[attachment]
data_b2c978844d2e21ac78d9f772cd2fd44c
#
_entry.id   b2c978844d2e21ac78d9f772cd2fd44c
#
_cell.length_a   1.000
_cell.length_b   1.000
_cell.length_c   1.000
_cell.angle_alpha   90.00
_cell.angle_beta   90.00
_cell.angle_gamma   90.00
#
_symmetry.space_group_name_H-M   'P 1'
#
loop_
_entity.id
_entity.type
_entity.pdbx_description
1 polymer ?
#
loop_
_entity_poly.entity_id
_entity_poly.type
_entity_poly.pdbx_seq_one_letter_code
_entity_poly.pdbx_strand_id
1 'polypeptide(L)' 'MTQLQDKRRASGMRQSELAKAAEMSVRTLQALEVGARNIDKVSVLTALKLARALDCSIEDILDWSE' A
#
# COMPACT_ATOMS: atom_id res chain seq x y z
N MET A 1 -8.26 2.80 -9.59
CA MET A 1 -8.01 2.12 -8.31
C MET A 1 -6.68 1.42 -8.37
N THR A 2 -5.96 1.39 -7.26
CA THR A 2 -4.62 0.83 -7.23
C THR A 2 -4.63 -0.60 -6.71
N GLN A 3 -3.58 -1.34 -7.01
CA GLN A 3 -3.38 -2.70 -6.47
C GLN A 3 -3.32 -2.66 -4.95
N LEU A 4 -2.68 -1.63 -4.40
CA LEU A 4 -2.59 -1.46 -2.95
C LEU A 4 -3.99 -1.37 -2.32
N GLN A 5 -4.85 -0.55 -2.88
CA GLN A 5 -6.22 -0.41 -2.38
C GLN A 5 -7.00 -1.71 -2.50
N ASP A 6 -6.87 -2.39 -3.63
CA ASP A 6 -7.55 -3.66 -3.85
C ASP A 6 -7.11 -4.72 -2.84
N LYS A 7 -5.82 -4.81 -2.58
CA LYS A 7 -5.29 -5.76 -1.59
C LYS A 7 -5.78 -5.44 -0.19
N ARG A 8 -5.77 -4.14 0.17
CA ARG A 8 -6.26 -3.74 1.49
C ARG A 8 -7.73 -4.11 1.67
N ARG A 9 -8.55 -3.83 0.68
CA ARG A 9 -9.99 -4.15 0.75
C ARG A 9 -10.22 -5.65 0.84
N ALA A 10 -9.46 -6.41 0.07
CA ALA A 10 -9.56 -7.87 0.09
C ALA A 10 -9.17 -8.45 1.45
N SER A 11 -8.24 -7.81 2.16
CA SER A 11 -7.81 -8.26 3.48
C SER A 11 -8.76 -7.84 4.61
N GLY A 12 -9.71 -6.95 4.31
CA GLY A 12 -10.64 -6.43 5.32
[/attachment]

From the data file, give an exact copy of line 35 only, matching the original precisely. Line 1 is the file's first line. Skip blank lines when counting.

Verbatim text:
CA GLN A 3 -3.38 -2.70 -6.47